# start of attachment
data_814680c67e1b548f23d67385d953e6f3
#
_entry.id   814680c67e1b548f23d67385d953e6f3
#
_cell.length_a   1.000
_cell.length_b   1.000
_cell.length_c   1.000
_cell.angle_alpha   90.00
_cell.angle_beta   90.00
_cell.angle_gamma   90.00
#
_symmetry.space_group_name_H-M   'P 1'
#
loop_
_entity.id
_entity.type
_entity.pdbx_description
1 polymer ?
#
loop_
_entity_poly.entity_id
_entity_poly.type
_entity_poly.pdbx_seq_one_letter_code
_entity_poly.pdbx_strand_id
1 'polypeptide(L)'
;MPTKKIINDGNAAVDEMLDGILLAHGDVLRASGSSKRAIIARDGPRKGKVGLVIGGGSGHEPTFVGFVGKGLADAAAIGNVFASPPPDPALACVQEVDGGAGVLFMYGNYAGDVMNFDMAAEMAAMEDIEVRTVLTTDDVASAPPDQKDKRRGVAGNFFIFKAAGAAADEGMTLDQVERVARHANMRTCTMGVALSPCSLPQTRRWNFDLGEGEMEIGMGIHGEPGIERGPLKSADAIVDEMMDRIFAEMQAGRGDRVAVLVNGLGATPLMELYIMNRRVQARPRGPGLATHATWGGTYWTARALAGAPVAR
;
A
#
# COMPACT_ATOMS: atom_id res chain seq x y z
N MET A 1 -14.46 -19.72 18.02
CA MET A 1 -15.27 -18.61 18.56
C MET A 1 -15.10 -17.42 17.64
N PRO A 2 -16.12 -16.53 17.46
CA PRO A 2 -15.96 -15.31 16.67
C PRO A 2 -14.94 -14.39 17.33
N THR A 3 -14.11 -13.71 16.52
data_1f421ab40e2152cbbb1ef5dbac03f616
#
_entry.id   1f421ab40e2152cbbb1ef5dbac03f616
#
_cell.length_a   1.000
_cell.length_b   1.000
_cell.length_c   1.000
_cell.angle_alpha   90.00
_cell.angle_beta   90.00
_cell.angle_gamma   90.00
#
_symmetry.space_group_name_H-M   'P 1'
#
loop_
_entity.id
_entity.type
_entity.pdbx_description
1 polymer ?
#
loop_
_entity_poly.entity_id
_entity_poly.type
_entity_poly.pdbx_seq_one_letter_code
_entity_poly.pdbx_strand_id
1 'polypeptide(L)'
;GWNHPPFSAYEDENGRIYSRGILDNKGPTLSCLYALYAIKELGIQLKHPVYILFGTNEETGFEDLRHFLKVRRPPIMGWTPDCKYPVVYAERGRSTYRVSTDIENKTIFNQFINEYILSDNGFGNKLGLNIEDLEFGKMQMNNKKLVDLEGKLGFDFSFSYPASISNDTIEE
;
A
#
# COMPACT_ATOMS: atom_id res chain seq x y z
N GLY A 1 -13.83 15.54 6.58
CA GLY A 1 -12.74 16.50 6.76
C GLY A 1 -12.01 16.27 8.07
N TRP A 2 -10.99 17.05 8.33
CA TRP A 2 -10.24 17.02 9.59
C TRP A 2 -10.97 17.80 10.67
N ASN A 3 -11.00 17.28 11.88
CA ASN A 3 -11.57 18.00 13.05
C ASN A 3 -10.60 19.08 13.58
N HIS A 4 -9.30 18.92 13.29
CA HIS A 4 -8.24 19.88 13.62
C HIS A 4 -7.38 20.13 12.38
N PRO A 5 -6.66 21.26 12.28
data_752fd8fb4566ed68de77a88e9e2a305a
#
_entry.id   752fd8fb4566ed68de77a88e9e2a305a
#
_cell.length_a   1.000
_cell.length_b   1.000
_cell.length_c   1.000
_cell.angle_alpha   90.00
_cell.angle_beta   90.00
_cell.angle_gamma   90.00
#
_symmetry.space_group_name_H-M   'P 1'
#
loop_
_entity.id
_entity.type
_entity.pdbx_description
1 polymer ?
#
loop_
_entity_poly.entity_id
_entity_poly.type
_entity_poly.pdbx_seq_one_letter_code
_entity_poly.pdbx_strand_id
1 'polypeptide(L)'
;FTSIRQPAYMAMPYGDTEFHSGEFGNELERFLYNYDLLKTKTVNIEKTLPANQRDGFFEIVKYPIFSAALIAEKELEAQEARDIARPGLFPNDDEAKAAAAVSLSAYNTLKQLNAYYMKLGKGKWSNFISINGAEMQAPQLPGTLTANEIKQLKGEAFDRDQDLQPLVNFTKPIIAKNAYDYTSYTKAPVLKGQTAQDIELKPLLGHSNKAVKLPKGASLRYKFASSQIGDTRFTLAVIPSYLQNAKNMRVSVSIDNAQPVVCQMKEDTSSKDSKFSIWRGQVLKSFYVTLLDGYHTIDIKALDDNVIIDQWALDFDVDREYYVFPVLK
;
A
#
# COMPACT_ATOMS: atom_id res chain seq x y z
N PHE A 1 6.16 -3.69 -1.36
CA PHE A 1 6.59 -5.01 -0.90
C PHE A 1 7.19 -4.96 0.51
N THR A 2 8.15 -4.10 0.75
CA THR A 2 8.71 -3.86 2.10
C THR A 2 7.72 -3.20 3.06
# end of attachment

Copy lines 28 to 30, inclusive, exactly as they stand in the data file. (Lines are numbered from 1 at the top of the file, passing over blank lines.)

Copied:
A
#
# COMPACT_ATOMS: atom_id res chain seq x y z